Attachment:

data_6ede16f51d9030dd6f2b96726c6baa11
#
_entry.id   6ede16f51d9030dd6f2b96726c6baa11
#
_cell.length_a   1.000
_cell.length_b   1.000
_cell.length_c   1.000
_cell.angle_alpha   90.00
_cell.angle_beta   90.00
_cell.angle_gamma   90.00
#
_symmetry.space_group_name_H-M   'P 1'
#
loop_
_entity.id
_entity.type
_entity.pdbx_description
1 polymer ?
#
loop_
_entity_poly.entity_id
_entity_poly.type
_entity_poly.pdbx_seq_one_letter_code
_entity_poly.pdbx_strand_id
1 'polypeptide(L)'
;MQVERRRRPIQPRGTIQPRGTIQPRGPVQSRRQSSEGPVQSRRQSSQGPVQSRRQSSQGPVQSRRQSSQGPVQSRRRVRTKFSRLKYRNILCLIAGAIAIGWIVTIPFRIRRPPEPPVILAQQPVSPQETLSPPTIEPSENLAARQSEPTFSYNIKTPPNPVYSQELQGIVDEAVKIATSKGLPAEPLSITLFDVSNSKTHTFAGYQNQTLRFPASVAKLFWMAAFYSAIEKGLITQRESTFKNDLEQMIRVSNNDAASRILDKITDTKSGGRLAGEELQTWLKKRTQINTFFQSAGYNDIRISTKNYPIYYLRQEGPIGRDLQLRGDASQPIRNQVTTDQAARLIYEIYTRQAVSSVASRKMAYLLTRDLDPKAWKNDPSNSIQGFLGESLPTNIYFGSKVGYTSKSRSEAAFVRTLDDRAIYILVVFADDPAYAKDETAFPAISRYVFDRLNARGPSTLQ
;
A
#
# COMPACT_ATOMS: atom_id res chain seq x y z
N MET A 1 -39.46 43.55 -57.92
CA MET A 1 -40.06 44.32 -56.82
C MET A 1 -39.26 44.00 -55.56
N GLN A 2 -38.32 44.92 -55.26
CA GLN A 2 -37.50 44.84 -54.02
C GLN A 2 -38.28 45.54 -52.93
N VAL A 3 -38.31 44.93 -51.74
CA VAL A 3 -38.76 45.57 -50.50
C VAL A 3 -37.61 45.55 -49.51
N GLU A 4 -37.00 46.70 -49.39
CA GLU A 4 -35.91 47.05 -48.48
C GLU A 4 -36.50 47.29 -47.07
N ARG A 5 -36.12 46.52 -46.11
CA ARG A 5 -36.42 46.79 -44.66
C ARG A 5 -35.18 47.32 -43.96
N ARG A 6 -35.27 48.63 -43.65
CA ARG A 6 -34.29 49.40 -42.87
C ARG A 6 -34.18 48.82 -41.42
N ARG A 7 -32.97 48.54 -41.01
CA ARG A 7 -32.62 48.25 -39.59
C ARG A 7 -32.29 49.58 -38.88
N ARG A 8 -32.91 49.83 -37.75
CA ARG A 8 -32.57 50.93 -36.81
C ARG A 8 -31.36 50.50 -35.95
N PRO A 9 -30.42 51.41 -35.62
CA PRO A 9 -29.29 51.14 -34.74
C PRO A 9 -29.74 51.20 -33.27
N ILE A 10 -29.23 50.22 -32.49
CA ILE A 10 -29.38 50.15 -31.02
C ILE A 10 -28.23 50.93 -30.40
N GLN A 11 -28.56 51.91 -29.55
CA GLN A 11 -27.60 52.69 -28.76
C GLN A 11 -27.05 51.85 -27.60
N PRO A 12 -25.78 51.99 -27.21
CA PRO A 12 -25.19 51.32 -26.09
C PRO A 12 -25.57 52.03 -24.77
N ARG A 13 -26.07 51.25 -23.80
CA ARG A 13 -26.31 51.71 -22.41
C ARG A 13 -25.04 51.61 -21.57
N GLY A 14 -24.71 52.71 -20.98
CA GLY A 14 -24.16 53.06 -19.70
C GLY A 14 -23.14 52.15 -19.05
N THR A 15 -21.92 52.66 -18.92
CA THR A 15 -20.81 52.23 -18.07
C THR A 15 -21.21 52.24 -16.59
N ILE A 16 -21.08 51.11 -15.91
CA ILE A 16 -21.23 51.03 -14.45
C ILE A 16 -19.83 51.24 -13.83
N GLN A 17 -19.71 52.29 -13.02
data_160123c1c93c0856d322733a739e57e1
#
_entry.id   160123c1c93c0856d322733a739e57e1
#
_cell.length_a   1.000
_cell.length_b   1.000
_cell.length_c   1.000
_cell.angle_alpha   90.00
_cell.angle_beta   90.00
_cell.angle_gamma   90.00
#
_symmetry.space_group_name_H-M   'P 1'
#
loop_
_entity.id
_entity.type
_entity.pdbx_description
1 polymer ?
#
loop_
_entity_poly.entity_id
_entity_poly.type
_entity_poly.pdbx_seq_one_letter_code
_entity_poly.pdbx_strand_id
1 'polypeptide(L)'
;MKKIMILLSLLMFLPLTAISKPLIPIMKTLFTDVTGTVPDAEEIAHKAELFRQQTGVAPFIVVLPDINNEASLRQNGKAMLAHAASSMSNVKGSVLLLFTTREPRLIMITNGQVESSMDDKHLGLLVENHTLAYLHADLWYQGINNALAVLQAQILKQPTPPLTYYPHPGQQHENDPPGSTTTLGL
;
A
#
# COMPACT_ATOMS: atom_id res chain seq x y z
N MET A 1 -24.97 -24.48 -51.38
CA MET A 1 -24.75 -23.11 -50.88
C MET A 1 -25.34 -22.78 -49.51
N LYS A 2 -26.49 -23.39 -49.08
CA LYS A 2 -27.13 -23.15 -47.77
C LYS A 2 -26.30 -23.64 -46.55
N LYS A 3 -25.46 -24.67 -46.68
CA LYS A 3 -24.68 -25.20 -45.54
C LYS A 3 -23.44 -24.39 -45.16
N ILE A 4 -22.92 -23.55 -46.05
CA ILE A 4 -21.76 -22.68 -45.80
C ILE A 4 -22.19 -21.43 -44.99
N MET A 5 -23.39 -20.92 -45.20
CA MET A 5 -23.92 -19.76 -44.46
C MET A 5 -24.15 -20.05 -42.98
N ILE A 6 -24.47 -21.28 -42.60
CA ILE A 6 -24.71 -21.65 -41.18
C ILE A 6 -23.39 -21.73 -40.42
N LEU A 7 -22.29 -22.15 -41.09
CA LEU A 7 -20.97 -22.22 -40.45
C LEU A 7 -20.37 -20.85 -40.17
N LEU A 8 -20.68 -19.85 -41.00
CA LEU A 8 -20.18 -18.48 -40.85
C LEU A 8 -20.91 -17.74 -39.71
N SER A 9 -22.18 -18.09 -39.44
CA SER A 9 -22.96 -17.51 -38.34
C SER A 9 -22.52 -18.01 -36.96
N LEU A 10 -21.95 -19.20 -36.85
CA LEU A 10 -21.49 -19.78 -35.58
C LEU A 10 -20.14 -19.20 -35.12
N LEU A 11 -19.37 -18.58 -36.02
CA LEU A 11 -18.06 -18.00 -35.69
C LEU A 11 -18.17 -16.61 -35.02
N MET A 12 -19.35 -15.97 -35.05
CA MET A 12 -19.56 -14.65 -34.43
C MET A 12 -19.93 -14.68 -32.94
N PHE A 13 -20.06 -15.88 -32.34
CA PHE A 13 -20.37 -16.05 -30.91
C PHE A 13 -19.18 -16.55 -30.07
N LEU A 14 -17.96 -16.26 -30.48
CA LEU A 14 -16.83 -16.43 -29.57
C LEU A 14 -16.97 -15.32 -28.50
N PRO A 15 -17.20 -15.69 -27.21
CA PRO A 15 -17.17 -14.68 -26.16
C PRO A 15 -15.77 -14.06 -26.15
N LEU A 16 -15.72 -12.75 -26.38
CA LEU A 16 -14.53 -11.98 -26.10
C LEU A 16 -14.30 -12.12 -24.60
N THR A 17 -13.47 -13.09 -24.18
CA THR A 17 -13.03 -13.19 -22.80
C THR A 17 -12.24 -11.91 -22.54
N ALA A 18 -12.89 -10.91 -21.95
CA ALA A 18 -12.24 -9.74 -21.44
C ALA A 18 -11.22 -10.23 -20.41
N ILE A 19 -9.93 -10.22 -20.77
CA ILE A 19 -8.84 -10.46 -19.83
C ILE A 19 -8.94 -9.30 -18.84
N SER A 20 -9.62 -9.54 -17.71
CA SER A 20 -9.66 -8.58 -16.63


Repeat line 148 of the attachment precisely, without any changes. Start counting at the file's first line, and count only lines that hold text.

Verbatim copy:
C PHE A 13 -19.18 -16.55 -30.07